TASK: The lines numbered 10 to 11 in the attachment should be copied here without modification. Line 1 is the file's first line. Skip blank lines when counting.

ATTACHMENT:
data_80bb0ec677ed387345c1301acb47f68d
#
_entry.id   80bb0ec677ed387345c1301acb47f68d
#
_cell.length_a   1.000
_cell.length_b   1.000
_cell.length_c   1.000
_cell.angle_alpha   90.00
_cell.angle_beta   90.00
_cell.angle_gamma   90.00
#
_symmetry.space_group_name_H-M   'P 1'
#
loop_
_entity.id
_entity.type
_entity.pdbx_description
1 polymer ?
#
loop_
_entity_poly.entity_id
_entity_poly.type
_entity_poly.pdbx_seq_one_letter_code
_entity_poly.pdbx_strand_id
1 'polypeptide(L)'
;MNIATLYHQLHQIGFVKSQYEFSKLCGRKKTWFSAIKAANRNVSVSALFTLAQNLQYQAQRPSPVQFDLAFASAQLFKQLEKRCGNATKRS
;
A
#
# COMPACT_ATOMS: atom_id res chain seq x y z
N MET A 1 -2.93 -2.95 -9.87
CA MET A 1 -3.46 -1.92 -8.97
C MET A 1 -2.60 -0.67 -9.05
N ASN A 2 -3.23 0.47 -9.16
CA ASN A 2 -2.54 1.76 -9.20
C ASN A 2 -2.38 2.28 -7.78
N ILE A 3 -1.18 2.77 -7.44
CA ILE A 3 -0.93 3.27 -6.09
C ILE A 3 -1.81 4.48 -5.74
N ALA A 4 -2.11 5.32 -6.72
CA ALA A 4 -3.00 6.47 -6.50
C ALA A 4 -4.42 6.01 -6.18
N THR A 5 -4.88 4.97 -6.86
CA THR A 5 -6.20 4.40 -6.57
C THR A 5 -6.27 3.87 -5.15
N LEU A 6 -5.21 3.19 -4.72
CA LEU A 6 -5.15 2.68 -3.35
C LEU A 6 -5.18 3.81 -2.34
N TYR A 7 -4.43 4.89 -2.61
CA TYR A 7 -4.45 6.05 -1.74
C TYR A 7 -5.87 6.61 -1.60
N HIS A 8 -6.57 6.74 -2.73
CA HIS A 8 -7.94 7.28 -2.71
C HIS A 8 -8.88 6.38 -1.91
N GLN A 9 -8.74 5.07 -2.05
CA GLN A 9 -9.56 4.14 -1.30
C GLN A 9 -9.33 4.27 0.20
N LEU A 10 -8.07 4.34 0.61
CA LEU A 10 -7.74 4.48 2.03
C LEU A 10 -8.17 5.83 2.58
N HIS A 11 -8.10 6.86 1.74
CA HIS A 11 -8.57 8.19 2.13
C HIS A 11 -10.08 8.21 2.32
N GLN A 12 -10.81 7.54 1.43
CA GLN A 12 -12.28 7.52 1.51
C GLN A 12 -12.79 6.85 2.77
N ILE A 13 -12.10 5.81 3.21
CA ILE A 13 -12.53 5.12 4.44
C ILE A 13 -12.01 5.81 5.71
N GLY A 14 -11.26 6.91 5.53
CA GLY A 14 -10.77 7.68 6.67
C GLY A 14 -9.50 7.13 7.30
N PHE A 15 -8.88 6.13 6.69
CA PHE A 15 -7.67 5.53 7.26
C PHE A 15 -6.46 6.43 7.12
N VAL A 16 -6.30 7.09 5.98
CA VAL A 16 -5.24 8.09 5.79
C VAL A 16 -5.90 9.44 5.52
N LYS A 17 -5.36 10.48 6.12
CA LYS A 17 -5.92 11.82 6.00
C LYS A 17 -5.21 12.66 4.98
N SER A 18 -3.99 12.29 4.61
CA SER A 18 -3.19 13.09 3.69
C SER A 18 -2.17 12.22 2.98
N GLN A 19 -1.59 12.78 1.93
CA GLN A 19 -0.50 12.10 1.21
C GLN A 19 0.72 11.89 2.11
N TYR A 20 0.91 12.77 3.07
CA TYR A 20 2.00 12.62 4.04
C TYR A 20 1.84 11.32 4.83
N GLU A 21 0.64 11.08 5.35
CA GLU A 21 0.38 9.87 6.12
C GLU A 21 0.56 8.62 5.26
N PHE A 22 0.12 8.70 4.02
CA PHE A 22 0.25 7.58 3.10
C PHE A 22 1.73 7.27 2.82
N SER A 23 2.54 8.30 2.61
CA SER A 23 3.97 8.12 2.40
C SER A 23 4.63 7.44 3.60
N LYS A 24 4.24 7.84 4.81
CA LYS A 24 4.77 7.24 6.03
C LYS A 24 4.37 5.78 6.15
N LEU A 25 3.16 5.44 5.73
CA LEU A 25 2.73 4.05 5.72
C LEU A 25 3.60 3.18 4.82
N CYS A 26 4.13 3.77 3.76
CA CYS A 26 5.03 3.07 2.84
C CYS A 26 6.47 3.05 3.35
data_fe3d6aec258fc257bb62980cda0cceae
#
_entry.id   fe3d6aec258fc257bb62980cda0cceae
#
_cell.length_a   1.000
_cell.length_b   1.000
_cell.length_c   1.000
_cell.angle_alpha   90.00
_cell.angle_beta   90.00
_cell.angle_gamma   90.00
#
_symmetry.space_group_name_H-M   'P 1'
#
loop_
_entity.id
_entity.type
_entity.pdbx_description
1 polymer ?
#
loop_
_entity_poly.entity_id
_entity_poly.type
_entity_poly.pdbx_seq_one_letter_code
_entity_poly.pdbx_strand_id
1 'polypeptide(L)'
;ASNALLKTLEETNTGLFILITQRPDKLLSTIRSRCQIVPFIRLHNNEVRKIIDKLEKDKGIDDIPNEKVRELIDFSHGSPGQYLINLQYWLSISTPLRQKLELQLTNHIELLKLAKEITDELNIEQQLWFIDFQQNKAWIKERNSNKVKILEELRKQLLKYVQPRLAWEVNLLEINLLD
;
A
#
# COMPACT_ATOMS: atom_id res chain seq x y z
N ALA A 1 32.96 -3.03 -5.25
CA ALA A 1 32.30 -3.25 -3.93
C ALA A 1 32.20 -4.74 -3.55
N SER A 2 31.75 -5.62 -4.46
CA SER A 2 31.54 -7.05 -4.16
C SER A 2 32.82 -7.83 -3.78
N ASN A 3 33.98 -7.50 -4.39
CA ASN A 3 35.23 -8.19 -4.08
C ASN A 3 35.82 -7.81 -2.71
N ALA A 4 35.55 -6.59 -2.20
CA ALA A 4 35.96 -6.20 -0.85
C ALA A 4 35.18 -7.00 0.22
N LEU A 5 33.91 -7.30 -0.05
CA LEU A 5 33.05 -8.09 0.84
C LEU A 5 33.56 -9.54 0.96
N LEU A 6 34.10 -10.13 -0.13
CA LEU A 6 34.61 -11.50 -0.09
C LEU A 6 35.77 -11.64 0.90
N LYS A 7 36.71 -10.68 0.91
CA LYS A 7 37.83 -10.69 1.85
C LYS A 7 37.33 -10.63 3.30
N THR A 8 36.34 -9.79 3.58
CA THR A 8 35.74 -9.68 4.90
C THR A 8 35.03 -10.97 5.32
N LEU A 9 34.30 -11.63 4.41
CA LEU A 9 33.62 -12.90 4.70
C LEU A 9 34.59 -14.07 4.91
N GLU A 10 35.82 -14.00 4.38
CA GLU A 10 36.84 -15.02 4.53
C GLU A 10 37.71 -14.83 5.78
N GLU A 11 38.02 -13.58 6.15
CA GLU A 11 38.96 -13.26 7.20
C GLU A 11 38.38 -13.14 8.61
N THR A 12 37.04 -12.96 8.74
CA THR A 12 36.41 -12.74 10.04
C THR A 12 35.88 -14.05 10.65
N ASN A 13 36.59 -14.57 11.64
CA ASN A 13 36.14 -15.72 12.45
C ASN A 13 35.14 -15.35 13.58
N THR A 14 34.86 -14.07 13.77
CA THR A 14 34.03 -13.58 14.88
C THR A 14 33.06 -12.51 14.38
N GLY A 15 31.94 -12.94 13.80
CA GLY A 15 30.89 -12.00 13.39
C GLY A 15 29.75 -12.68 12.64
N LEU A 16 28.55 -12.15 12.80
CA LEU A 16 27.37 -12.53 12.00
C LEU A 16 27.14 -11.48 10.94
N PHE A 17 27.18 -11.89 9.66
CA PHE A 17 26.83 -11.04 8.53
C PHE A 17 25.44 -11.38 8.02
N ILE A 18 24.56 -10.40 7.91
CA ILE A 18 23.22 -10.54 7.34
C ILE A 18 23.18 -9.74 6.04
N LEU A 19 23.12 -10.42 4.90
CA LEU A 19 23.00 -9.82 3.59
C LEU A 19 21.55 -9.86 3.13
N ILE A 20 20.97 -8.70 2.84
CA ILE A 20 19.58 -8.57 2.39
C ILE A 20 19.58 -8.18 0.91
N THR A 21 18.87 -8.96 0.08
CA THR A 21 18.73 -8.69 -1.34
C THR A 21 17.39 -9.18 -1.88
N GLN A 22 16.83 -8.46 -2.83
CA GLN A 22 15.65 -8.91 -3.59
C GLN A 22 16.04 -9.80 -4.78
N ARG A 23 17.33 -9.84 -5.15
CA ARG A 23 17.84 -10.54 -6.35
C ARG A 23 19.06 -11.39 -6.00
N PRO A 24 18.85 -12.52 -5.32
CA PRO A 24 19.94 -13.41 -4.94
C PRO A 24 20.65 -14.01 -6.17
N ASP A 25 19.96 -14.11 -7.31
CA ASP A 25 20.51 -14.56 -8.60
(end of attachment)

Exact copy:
_cell.angle_gamma   90.00
#